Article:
Positioning a portfolio to consider the impacts of market volatility and climate change is critical. This April, the S&P 500 total return is down 6.6% while the average max temperature in India is up more than 1°C compared to the average max temperature in April between the years 1981 and 20101.
The global carbon market has largely recovered from its March lows. EUA posted a 10.4% gain in the month of April. Notably, on Apr 21, 2022, EUA prices reached their highest level in nearly eight weeks - the Dec-22 contract rallied strongly to a peak of €89, the highest since Russia’s invasion of Ukraine in late February – within days the market tumbled to as low as of €58 on March 6. The best performing carbon market is the CCA, which posted a 5% gain between February and April.
In volatile periods like this, we are once again reminded to go back to the fundamentals – and this is what the European Central Bank (ECB) just did. On Apr 26, 2022, the ECB published its analysis of the EU emissions allowances trading. In the analysis, ECB addressed the key drivers behind the strong increase in EUA prices over the last two years, and the potential role played by speculation.
ECB finds that speculation in EUA remains “limited and well below the levels seen during earlier phases of the ETS”
According to ECB’s analysis, the strong price increase in EUA since 2021 is mainly driven by the following three factors:
1. Weather Conditions: Energy demand rose sharply during the particularly cold weather in Europe at the beginning of 2021. In the short term, higher demand for energy leads to increased production and higher emissions, and thus translates directly into an increase in demand for EUA.
2. Energy Prices: The recent high gas prices encouraged companies to switch to high carbon emitting fuels such as coal and, as a result, increase demand for carbon credits.
3. Climate Policies: More aggressive EU-wide climate policies including “Fit for 55” and phase 4 of the EU ETS starting from 2021 further limit the amount of EUA supply available in the market.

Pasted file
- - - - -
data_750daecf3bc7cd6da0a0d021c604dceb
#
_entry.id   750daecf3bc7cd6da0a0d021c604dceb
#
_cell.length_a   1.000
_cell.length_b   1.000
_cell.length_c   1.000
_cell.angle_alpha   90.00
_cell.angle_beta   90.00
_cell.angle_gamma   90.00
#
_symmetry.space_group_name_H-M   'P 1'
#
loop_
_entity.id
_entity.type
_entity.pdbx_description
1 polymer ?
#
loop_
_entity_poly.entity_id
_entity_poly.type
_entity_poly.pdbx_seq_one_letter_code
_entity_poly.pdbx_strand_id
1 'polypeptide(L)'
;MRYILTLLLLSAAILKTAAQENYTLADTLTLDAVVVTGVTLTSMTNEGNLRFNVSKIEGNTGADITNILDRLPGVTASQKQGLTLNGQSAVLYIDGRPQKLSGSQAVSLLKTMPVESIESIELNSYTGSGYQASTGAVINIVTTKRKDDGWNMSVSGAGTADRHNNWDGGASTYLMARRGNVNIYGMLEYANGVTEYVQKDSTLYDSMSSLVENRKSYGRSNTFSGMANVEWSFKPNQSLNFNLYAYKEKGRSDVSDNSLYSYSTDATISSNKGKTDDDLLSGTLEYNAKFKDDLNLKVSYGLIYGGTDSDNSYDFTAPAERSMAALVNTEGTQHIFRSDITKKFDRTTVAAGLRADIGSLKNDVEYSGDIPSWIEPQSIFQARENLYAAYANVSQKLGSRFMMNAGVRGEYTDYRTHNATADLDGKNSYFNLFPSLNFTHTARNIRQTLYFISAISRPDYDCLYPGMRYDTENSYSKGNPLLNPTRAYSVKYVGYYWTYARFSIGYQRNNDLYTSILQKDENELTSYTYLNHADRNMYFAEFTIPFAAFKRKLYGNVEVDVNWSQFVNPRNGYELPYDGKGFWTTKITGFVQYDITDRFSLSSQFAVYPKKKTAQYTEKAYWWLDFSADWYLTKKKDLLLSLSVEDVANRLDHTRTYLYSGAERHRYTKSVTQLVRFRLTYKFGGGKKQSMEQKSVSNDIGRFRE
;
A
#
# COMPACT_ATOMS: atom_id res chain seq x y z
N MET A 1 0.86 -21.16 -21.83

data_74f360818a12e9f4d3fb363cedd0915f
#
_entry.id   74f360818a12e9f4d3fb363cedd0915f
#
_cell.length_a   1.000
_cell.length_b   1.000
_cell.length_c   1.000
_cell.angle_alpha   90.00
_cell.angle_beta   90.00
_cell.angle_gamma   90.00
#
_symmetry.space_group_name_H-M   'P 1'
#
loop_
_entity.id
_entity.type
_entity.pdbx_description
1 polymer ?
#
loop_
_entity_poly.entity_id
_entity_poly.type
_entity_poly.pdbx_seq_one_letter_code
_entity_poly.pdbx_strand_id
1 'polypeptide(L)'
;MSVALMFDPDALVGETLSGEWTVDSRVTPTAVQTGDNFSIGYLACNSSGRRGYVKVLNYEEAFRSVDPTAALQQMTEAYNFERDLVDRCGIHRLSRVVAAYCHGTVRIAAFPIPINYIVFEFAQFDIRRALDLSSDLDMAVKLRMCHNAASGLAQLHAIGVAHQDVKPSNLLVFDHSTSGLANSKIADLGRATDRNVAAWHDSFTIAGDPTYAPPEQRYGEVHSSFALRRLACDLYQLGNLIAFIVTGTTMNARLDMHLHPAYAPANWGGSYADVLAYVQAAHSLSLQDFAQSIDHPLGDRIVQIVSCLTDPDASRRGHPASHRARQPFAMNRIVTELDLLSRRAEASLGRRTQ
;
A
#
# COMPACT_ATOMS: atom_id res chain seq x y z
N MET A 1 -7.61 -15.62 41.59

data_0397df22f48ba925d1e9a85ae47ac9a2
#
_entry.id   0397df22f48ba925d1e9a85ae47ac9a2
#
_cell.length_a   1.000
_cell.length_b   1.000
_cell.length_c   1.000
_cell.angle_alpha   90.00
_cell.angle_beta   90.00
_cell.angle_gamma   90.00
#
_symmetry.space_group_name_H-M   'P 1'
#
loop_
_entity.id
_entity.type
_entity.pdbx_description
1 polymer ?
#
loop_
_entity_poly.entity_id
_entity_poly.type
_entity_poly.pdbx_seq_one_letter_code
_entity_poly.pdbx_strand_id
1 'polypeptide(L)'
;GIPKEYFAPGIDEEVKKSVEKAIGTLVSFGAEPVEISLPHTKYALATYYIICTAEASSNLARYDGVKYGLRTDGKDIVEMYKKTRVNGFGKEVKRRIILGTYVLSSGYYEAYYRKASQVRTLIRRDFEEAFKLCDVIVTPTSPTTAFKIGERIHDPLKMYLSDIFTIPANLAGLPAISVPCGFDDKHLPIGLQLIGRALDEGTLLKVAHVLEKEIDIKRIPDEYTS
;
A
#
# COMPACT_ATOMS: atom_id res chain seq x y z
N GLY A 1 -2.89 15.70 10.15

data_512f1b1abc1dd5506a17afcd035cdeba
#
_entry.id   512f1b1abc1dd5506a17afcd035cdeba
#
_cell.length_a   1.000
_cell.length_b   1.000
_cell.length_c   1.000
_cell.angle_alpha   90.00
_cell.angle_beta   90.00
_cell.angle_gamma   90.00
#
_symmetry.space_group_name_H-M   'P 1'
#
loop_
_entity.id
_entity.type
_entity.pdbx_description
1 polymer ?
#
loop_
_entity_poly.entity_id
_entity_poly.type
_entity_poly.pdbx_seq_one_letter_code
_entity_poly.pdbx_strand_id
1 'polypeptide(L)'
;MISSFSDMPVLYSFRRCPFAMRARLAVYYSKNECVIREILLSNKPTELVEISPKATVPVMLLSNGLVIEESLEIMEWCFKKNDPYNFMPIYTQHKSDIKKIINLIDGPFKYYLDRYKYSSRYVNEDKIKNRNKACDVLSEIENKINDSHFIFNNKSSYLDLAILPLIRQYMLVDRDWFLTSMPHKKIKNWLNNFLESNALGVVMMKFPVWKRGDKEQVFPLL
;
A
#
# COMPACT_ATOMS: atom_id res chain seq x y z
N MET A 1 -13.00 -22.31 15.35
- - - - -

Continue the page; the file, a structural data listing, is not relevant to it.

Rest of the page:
Not surprisingly, the ECB also finds speculation in EU emissions allowance prices remains “limited and well below the levels seen during earlier phases of the ETS”, these findings are in line with the latest ESMA report on the EU carbon market.
The below chart is a speculation index calculated by ECB. It is a measure of the weekly trading volume over the open interest for futures contracts expiring in December, 20212. As suggested from the chart, the level of speculation (the blue line) remains fairly stable and is largely below the levels seen at the early stage of the ETS market - Phase-1 from 2005 to 2007, and Phase-2 from 2008 to 2012.
It is reported that US tech giant Netflix bought 1.5 million tons of carbon offset credits in 20213. If you have been doing research on carbon investing, you probably have heard of the term “carbon offset credit” or “carbon offset” several times – What is carbon offset? What makes it different from the (compliant) carbon credits market that Ninepoint Carbon Credit ETF invests in?
Unlike compliant carbon credits, which are generally “created and regulated” by the government, carbon offsets are usually private financing projects that invest in forest preservation, renewable energy or other similar projects that aim to reduce the amount of carbon in the atmosphere. Carbon offsets can be verified under both voluntary and regulated schemes, with varying levels of verification requirements depending on the program – for example, in the California scheme, carbon offsets are allowed to account for 4% of a company’s total compliance obligation, and at least 50% of the offsets used for compliance must come projects that directly benefit California4.